Dropping trainee salary to national minimum wage level will create a two-tier training system
Abolishing the minimum salary for trainees wouldn’t be such a terrible decision if the market wasn’t so saturated with skilled lawyers chasing fewer jobs in a distinctly unfavourable economic climate.
But first, let us clarify one point: the SRA hasn’t decided to scrap the concept of a minimum wage for trainees. It has decided that it should be the same as other workers. The resulting drop of more than £7,000 in annual earnings will clearly be a significant loss, the effect of which shouldbn’t be underestimated. But that’s not the same as saying that there should be no minimum wage for trainees at all, or that trainees should be treated on a par with apprentices and paid £2.68 per hour. In fact, the SRA has said it would lay down specific rules to prevent the latter.
Many of the responses to the board’s – unanimous – decision have, rightly, focused on its impact on diversity and the obstacles it will put in the way of aspiring lawyers from under-represented backgrounds. At a time where the profession is endeavouring to promote diversity, this will be a blow across the board. Not just in relation to defined or protected groups but for any individual from a less privileged background – university graduate or mature student – considering a career as a solicitor.
Now, the SRA is perfectly entitled to reach the decision it has. The concern is the process followed for the consultation, which has resulted in accusations that the regulator rushed through an outcome it had already determined. The explanation that there didn’t appear to be a clear majority among respondents in favour of keeping the minimum wage shouldn’t necessarily have led the SRA to conclude that it should therefore be brought down to the level of the general minimum wage.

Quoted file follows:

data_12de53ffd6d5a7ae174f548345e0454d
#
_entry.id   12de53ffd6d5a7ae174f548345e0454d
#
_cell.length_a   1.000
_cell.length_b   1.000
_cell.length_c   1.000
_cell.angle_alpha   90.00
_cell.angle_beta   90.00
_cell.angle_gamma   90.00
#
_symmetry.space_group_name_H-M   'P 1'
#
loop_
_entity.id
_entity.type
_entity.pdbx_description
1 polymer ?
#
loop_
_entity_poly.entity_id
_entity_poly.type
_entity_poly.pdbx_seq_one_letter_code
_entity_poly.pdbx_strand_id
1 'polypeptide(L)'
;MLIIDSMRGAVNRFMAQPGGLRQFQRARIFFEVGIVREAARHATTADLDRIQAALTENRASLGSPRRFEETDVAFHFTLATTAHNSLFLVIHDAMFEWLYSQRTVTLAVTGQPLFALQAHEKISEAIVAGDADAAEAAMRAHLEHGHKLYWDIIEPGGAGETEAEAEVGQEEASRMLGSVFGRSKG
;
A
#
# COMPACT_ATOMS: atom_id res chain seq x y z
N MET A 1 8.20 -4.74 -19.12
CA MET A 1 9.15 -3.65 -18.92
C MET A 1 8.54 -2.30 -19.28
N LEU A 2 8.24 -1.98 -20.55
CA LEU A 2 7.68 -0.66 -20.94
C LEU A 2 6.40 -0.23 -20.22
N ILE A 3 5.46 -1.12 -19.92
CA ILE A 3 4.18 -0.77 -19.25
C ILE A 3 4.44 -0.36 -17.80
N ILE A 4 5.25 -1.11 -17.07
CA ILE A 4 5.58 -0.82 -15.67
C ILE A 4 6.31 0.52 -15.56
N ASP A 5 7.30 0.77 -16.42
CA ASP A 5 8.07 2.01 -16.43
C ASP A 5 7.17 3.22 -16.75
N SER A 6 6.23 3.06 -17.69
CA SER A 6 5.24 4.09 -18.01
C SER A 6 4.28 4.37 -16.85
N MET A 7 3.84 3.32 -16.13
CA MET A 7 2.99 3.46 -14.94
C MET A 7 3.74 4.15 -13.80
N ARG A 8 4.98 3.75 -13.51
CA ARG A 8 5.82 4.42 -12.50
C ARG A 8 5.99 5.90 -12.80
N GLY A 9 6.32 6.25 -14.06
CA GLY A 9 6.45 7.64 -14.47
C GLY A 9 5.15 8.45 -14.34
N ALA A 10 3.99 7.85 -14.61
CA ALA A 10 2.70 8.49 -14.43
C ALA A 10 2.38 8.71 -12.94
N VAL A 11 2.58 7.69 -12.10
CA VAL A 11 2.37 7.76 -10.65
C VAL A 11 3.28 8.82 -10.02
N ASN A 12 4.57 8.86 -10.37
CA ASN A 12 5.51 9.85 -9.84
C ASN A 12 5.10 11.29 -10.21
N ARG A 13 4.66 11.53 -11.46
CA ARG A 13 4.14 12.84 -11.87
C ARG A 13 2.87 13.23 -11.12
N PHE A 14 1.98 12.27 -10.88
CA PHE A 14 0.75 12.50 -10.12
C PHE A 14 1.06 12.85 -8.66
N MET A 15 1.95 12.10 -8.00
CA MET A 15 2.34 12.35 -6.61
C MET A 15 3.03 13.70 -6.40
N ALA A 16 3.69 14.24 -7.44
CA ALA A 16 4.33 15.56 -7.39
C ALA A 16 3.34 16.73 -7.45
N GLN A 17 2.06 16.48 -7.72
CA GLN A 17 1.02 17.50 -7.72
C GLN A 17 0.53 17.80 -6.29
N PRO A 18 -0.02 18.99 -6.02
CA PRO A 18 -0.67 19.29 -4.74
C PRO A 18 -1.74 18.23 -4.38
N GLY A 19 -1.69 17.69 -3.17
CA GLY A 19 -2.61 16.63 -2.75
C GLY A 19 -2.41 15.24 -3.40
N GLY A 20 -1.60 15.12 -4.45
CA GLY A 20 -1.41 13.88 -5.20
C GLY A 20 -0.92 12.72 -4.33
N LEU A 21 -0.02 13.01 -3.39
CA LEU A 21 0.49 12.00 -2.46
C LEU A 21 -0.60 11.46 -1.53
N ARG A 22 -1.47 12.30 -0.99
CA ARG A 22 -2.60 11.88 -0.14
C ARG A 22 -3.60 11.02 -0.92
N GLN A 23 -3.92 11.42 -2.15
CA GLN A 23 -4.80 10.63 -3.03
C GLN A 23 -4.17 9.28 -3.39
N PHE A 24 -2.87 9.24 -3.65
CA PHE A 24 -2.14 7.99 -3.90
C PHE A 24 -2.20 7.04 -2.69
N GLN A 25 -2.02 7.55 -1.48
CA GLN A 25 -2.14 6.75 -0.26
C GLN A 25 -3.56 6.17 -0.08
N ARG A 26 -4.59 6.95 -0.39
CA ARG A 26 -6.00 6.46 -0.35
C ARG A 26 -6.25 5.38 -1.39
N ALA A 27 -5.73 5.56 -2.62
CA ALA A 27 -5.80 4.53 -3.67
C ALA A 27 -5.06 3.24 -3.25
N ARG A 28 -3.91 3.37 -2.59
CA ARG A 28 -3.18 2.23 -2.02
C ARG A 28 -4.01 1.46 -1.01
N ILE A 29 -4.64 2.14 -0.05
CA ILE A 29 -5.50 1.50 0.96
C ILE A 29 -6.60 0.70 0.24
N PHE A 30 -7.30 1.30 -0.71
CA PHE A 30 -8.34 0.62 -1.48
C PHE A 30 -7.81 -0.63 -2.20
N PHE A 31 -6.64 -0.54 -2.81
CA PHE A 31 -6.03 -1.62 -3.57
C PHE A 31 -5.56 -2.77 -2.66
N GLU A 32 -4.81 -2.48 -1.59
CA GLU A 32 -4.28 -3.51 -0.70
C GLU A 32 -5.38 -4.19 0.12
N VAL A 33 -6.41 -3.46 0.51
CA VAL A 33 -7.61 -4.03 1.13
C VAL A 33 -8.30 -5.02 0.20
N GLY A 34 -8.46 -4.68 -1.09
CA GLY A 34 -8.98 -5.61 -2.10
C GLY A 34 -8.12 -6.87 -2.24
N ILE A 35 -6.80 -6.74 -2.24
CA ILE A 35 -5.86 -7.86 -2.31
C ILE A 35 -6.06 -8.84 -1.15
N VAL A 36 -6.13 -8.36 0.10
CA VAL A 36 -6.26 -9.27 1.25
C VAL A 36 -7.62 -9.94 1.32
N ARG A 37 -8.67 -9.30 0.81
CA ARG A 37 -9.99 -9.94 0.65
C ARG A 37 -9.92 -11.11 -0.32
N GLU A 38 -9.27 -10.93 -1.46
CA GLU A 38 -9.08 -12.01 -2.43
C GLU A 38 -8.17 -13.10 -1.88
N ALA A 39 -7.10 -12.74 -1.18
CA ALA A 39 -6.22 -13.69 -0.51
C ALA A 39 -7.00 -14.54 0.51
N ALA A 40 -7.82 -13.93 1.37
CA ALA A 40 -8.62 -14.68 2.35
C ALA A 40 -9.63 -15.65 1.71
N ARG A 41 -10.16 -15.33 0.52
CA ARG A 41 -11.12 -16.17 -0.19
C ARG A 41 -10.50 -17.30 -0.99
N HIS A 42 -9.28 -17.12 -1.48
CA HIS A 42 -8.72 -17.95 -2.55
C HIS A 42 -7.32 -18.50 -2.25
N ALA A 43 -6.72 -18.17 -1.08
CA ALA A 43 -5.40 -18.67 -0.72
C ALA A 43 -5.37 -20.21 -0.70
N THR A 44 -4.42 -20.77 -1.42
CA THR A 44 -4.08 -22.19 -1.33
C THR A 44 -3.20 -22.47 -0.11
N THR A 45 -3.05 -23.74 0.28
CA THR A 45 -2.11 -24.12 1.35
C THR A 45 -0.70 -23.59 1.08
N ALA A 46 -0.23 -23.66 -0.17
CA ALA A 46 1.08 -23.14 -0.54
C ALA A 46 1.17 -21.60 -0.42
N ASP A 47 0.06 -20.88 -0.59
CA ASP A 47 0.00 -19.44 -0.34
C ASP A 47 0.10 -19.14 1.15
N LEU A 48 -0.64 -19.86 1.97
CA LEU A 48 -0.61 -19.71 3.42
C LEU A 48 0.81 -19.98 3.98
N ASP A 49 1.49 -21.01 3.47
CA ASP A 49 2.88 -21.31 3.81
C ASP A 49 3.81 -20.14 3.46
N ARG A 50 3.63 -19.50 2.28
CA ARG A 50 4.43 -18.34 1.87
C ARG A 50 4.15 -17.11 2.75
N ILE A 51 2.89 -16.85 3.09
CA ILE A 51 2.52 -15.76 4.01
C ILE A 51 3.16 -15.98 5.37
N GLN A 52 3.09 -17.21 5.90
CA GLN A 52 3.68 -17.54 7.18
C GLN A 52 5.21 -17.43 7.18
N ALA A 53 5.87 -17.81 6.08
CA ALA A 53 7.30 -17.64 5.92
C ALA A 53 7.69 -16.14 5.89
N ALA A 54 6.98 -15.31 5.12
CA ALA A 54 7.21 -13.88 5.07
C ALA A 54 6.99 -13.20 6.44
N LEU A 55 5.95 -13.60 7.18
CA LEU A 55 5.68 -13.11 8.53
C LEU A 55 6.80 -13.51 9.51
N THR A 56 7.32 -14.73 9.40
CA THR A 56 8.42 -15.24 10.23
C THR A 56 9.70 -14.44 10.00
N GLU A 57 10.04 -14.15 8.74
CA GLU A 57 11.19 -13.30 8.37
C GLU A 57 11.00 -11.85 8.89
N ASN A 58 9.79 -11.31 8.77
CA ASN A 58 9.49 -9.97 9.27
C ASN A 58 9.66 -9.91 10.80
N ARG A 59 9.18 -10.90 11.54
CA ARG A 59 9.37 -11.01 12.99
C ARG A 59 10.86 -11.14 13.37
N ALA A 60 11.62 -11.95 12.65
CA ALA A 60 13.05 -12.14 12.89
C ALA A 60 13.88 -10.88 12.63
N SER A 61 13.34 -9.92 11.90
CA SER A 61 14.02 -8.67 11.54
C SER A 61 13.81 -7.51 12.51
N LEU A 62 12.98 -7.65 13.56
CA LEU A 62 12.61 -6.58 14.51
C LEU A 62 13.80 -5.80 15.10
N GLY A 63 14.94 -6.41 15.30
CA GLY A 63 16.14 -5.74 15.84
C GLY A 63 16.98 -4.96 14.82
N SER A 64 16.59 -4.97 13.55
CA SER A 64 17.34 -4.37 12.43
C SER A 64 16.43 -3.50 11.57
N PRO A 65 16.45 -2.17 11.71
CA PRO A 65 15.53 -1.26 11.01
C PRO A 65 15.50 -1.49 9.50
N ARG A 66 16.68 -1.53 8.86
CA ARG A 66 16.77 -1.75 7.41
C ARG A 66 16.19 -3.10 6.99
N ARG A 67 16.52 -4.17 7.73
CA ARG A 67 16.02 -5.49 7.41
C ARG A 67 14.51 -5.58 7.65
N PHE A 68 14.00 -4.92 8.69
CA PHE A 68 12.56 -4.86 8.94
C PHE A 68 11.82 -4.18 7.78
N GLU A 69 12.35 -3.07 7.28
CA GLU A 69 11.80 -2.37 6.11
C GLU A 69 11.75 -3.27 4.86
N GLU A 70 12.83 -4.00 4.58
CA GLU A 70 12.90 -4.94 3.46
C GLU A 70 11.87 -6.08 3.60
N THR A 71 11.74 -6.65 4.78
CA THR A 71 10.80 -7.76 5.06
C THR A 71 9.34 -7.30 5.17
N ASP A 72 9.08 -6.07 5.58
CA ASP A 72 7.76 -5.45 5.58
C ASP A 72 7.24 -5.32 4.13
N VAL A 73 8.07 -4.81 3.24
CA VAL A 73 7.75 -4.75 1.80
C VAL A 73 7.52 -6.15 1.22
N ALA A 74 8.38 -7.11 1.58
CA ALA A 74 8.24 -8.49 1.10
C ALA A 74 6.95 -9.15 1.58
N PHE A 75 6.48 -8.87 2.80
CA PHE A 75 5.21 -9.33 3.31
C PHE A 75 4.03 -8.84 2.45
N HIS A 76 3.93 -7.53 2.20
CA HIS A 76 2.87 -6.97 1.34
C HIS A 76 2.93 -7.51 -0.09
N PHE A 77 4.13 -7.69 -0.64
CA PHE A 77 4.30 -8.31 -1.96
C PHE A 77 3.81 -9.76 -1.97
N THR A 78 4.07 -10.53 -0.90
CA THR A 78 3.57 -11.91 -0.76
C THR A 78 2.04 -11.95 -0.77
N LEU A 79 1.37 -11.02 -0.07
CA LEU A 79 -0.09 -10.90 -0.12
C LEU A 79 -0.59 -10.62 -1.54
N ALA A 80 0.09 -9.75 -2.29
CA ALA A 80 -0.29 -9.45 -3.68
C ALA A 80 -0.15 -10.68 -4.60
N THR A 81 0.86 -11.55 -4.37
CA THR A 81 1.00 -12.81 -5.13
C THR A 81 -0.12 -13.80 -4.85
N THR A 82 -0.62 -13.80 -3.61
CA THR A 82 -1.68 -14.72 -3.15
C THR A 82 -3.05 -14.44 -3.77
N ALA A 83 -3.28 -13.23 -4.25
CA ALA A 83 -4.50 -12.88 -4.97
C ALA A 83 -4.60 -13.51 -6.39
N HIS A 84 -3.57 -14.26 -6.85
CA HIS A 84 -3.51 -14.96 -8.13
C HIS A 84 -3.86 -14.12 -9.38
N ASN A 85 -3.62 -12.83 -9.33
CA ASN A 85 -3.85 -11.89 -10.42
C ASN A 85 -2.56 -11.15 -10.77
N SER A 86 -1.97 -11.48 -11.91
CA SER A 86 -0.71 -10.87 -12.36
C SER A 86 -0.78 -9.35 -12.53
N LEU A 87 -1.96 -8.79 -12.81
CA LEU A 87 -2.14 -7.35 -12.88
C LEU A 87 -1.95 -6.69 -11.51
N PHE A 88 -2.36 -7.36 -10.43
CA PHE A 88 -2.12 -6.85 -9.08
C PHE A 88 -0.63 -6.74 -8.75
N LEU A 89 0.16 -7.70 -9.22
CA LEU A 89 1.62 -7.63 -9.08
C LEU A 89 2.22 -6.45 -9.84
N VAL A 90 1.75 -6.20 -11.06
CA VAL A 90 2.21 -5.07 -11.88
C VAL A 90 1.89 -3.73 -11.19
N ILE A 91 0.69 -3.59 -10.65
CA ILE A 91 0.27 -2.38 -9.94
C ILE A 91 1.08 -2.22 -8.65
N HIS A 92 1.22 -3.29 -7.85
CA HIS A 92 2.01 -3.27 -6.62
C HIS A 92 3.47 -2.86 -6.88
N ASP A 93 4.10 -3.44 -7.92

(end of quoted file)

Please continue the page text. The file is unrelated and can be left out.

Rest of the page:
There will have been understandable pressure from law firms to reduce the burden on their finances, but, all the same, it was an extraordinary decision on the part of a regulator otherwise keen to assert its independence. Even those with a sunny disposition are left clutching at straws. Several board members agreed with Northumbria University’s pro vice chancellor Lucy Winskell that there were “other, better, ways of dealing with the issue of diversity in profession”. Quite what these are wasn’t discussed. These should, in all probability, surface as part of the research undertaken for the Legal Education and Training Review, but an early indication of the SRA’s thinking would have gone a long way to quell concerns.
Diversity, however, is only one aspect. Perhaps more worrying is the possibility that this will lead to a two-speed training pathway.
There are lots of bright graduates out there who would make competent lawyers. Only the exceptionally bright will have access to finance, with City firms continuing to offer funding for the LPC and paying well over the average UK salary of £26,100 in 2011.
A middle section of medium-sized firms – in the main, larger regional firms – will probably be prepared to pay decent wages to ensure they remain attractive employers locally.
Then will come a tipping point, as one senior City lawyer described it to me, beyond which law firms will take advantage of the new rules to pay no more than the minimum wage.
And everybody knows what you get when you pay peanuts. Whole swathes of trainees could be contracted as cheap labour with little sense that firms will regard them as part of their development plan. No doubt some of them would survive these Dickensian conditions but the danger is a wholesale drop in competence standards outside the Top 200. It could affect the future not only of individual lawyers and law firms but also that of the whole profession. And not just that: clients would ultimately suffer, with a quality of service that could collapse to - whisper it - sub-standard levels the profession has associated with new entrants.
Jean-Yves Gilg is editor of Solicitors Journal (firstname.lastname@example.org)